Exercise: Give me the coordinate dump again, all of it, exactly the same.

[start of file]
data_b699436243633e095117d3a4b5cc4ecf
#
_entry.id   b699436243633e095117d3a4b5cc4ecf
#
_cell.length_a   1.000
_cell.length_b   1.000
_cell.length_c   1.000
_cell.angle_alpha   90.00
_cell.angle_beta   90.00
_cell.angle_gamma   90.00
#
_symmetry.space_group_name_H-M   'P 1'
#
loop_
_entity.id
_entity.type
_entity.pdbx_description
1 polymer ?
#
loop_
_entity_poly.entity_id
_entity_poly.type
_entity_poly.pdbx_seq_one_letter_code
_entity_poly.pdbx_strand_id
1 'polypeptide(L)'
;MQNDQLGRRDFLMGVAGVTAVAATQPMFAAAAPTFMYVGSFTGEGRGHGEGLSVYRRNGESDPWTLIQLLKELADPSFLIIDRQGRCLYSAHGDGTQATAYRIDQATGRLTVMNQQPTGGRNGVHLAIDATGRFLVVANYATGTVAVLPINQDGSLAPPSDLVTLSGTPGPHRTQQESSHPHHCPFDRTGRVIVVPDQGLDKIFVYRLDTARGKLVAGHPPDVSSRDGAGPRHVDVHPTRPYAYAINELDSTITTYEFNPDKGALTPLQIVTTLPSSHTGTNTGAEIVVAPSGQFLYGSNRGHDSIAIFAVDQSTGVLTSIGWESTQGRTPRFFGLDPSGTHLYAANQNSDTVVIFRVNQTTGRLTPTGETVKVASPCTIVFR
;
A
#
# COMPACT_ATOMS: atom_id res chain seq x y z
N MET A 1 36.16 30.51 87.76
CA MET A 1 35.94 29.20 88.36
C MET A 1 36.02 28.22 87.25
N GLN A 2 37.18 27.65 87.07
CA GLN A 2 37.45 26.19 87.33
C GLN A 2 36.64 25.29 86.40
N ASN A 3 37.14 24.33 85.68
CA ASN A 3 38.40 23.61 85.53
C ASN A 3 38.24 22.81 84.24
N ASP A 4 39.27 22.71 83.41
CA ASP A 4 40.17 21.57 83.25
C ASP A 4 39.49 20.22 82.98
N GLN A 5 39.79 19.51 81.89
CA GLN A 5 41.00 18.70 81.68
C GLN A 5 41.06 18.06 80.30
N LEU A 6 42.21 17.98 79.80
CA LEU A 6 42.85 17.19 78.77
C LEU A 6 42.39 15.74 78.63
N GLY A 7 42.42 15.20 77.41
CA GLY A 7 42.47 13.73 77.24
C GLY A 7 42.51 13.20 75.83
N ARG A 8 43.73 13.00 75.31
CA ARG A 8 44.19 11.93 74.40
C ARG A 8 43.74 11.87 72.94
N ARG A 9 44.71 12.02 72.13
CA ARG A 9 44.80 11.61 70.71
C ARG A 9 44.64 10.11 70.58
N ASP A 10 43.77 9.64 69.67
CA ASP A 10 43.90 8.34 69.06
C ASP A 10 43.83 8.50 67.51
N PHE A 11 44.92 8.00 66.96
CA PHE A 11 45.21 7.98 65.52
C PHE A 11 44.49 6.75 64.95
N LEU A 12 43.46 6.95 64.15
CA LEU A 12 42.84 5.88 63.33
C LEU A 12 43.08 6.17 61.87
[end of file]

data_b699436243633e095117d3a4b5cc4ecf
#
_entry.id   b699436243633e095117d3a4b5cc4ecf
#
_cell.length_a   1.000
_cell.length_b   1.000
_cell.length_c   1.000
_cell.angle_alpha   90.00
_cell.angle_beta   90.00
_cell.angle_gamma   90.00
#
_symmetry.space_group_name_H-M   'P 1'
#
loop_
_entity.id
_entity.type
_entity.pdbx_description
1 polymer ?
#
loop_
_entity_poly.entity_id
_entity_poly.type
_entity_poly.pdbx_seq_one_letter_code
_entity_poly.pdbx_strand_id
1 'polypeptide(L)'
;MQNDQLGRRDFLMGVAGVTAVAATQPMFAAAAPTFMYVGSFTGEGRGHGEGLSVYRRNGESDPWTLIQLLKELADPSFLIIDRQGRCLYSAHGDGTQATAYRIDQATGRLTVMNQQPTGGRNGVHLAIDATGRFLVVANYATGTVAVLPINQDGSLAPPSDLVTLSGTPGPHRTQQESSHPHHCPFDRTGRVIVVPDQGLDKIFVYRLDTARGKLVAGHPPDVSSRDGAGPRHVDVHPTRPYAYAINELDSTITTYEFNPDKGALTPLQIVTTLPSSHTGTNTGAEIVVAPSGQFLYGSNRGHDSIAIFAVDQSTGVLTSIGWESTQGRTPRFFGLDPSGTHLYAANQNSDTVVIFRVNQTTGRLTPTGETVKVASPCTIVFR
;
A
#
# COMPACT_ATOMS: atom_id res chain seq x y z
N MET A 1 36.16 30.51 87.76
CA MET A 1 35.94 29.20 88.36
C MET A 1 36.02 28.22 87.25
N GLN A 2 37.18 27.65 87.07
CA GLN A 2 37.45 26.19 87.33
C GLN A 2 36.64 25.29 86.40
N ASN A 3 37.14 24.33 85.68
CA ASN A 3 38.40 23.61 85.53
C ASN A 3 38.24 22.81 84.24
N ASP A 4 39.27 22.71 83.41
CA ASP A 4 40.17 21.57 83.25
C ASP A 4 39.49 20.22 82.98
N GLN A 5 39.79 19.51 81.89
CA GLN A 5 41.00 18.70 81.68
C GLN A 5 41.06 18.06 80.30
N LEU A 6 42.21 17.98 79.80
CA LEU A 6 42.85 17.19 78.77
C LEU A 6 42.39 15.74 78.63
N GLY A 7 42.42 15.20 77.41
CA GLY A 7 42.47 13.73 77.24
C GLY A 7 42.51 13.20 75.83
N ARG A 8 43.73 13.00 75.31
CA ARG A 8 44.19 11.93 74.40
C ARG A 8 43.74 11.87 72.94
N ARG A 9 44.71 12.02 72.13
CA ARG A 9 44.80 11.61 70.71
C ARG A 9 44.64 10.11 70.58
N ASP A 10 43.77 9.64 69.67
CA ASP A 10 43.90 8.34 69.06
C ASP A 10 43.83 8.50 67.51
N PHE A 11 44.92 8.00 66.96
CA PHE A 11 45.21 7.98 65.52
C PHE A 11 44.49 6.75 64.95
N LEU A 12 43.46 6.95 64.15
CA LEU A 12 42.84 5.88 63.33
C LEU A 12 43.08 6.17 61.87